That’s been probably the most surreal, surreal part of this is just the attention it’s gotten from, you know, musicians I respect. I mean, I’ve got also celebrities that follow me, Jack Black, and I finally started a list because there was like more than I can keep track of. We’ve got. System of a Down, Peewee Herman, rest in peace. Drowning Pool, Twisted Sister, Foreigner, uh, Disturbed, Megan Trainor, Joe Jonas follows me, Rick Astley, Ed Sheeran, Lizzo, um, Charlie Puth has done some reaction videos, Michael Bluble follows me, Nicki Minaj has commented, um, Doja Cat, Slash, I mean it just goes on, so.

TR: Wow. Unbelievable. Okay, but you know, I know everyone out there is wondering, what about Taylor? Has Taylor checked in yet?

DB: You know, the um, I’ve done a few Taylor songs. The recent one, um, with A. I. as a breakup song. And there’s also a Johnny Cash one that’s out there. Right. I got to think when those are getting into the tens of millions of you, surely one of her friends has said, Hey, Taylor, check this out.

But yeah, she hasn’t officially commented on anything. Yeah. We made it to the 50. We made it to the 40.

We made it. Yeah, so that was. That was unique. And it’s the first one with original lyrics that I didn’t write. So I, that started as a, uh, a guy just on, uh, TikTok had written the song. He played it on guitar and I thought it was really hilarious. So I reached out to him and I said, Hey, if you want to make this sound like Taylor Swift, which is kind of the intent of the song to be a Taylor Swift.

Breakup song and then I can AI version and post it. And he was like, yeah, yeah. So, you know, obviously I tagged him and gave him credit and made an AI version of what he had done and did all the instruments and singing myself and then ran it through an AI model that I had made. that was kind of some great social media teamwork to make, make this weird thing that existed out in the world and it’s kind of taken on a life of its own.

So what’s that person’s name? Will King, I believe is his name.

TR: And so you did all the, uh, you did all the instruments and the singing, and then you had AI transform your voice into Taylor Swift’s voice?

Yep, so typically what I do is, uh, so say it’s the Johnny Cash song, uh, I’ll do my best imitation of Johnny Cash. It helps that I’m a Johnny Cash fan. So I just, you know, I’m a Barbie girl. And you just do the best you can. And my voice obviously sounds nothing like Johnny Cash, but if you get the intonation right, um, and then you run it through the filter and get the key honed in, and there’s some other variables to kind of hone in on the sound, then yeah, it can get pretty, like, creepily, uh, similar to the original.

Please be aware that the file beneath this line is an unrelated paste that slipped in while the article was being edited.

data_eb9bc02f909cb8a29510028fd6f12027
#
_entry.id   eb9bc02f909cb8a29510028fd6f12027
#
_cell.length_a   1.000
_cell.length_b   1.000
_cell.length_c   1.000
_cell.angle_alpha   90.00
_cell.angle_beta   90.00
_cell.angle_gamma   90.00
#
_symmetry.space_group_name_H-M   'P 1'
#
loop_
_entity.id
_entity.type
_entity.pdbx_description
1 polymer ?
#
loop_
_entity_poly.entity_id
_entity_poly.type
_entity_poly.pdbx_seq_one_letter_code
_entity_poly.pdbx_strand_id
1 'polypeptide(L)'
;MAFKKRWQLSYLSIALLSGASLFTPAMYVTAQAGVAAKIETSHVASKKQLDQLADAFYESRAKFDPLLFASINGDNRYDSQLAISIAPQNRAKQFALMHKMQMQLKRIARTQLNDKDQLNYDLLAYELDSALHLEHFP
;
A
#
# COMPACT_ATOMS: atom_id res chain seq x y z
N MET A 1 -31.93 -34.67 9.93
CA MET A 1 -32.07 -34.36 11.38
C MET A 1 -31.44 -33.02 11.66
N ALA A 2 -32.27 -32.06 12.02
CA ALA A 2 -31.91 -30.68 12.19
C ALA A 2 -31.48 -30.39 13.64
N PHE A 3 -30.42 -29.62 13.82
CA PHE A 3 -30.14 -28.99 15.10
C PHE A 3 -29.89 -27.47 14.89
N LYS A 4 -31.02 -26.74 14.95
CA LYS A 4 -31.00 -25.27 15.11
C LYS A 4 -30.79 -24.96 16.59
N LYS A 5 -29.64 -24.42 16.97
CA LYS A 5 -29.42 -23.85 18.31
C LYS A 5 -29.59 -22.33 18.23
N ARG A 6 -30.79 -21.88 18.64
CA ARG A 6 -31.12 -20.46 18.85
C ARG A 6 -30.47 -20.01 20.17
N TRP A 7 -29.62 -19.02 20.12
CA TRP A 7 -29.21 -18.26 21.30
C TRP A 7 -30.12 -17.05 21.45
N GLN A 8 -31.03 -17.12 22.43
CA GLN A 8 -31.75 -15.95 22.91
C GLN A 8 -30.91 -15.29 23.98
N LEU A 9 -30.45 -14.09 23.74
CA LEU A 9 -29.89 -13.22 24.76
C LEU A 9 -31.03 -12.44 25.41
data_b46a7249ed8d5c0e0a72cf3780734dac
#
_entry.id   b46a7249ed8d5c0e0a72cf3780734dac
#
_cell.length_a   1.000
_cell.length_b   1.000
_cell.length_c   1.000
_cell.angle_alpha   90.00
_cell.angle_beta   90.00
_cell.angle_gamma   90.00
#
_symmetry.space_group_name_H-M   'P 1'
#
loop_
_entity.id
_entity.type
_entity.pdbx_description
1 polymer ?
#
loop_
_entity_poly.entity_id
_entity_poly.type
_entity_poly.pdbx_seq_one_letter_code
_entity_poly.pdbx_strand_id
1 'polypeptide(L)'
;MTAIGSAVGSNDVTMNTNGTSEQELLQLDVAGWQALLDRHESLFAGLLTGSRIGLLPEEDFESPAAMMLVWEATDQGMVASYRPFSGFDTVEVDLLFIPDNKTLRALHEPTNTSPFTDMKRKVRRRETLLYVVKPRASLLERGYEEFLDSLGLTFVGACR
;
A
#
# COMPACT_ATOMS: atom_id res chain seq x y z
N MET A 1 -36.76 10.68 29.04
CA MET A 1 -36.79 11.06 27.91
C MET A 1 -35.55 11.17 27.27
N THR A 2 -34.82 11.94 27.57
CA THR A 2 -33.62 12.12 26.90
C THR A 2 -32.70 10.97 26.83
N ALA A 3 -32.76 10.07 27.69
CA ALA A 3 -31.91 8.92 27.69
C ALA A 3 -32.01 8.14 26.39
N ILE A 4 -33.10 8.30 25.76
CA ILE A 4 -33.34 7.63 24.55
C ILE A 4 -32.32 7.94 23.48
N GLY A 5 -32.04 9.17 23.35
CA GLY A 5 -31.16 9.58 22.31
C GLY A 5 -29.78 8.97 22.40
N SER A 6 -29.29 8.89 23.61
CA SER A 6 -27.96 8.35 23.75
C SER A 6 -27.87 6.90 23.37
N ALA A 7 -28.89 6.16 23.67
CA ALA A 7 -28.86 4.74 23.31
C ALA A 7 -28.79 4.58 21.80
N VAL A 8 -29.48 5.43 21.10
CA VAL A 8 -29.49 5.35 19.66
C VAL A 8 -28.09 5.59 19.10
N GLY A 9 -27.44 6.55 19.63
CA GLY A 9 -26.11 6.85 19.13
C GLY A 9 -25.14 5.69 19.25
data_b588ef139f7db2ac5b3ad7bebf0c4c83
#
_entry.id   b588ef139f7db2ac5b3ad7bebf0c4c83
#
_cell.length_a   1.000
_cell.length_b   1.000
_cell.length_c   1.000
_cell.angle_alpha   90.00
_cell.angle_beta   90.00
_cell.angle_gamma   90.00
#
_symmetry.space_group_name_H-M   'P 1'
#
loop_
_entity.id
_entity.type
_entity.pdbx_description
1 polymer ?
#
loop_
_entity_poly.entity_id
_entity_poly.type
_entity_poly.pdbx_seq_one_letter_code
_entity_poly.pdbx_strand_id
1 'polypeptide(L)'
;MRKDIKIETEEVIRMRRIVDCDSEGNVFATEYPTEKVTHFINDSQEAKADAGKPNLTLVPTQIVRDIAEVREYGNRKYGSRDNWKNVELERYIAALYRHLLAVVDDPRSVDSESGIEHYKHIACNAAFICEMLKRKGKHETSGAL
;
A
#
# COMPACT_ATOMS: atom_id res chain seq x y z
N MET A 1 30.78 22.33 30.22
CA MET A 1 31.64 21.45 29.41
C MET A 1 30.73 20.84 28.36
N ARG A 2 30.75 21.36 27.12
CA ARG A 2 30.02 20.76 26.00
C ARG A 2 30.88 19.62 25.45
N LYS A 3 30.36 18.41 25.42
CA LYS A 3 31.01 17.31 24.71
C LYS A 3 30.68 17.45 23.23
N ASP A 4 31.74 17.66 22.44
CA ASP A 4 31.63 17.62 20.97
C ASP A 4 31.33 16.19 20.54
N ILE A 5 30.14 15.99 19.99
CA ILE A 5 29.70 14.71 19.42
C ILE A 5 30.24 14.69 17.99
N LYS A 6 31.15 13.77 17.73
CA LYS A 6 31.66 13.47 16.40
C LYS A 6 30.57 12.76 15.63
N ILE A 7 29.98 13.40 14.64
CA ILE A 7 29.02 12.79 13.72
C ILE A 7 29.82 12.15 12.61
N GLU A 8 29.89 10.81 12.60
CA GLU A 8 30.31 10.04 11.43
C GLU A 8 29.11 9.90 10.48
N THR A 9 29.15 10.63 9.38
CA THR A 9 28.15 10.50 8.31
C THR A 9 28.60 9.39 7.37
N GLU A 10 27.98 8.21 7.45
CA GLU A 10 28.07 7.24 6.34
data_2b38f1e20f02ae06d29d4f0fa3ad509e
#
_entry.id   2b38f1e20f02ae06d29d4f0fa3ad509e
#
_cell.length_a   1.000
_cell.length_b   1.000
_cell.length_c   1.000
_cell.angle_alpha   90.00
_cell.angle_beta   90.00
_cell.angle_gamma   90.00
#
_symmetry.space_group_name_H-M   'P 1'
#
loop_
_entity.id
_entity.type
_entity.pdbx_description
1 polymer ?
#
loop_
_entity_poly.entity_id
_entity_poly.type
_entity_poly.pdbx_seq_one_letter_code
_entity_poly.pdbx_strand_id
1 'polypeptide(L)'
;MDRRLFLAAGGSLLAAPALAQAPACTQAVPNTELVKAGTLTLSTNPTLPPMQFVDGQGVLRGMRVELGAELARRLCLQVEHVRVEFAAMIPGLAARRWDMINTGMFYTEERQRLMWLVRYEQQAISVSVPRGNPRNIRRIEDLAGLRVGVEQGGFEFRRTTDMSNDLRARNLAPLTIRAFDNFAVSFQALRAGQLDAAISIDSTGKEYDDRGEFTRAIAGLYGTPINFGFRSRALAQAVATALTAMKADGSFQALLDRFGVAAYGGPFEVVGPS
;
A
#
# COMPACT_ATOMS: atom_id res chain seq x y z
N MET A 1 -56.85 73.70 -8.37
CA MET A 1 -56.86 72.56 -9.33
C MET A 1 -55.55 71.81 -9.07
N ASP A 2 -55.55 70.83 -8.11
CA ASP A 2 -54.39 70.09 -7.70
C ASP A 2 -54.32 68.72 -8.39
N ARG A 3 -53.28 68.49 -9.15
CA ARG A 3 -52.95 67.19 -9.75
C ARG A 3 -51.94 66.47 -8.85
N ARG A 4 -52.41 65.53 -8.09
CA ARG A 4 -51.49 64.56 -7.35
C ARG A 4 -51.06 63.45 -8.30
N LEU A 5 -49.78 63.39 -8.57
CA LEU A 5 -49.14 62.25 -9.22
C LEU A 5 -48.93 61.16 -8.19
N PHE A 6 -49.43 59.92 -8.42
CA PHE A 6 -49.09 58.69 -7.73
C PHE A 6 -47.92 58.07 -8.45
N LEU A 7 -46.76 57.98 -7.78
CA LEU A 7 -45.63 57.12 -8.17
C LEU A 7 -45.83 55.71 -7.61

TR: It’s hilarious. And then you mix it with the, uh, the sound from Folsom prison.

There’s, there’s this pulp fiction thing where you actually do the notation of the guys yelling. Yeah.

TR: Tell me how you did that.

DB: Yeah, that, that falls in the bucket of totally random experimental stuff that I just wanted to try. Um, yeah, I had just noticed that certain actors, Samuel L. Jackson is one of the prime examples, have kind of a sing song way of talking, especially when they’re yelling.

Yeah. I’d seen before by accident that when you put speech into, uh, into like software programs, it can sometimes identify notes. And I thought, I wonder if I can kind of do the opposite of what I normally do and take the existing spoken, uh, track and like retrofit music to it and notated and like complimented and try to find a rhythm and a, a key, you know, making forcing chords that fit what he’s saying.

And it kind of built it backwards like that. And yeah, the final effect was pretty fun. Oh, so fun. So fun. So do you have ideas for other movie musicals? You know, I love, I love how that turned out. And it’s really hard to find, uh, people that talk that way that you can get a clean audio, uh, sync from and like, yes, I’m still keeping my eyes open, open to suggestions.

There’s nothing fancy to it. Yeah. Most of what I mentioned, pretty lo fi I’m using a ratty pair of headphones and a pretty, pretty cheap setup.

You know, I’m certainly not a, an odd, a big time audio engineer. It’s just kind of a hobby. Yeah, but it sounds like you’ve gotten, you’ve gotten a few more layers deep.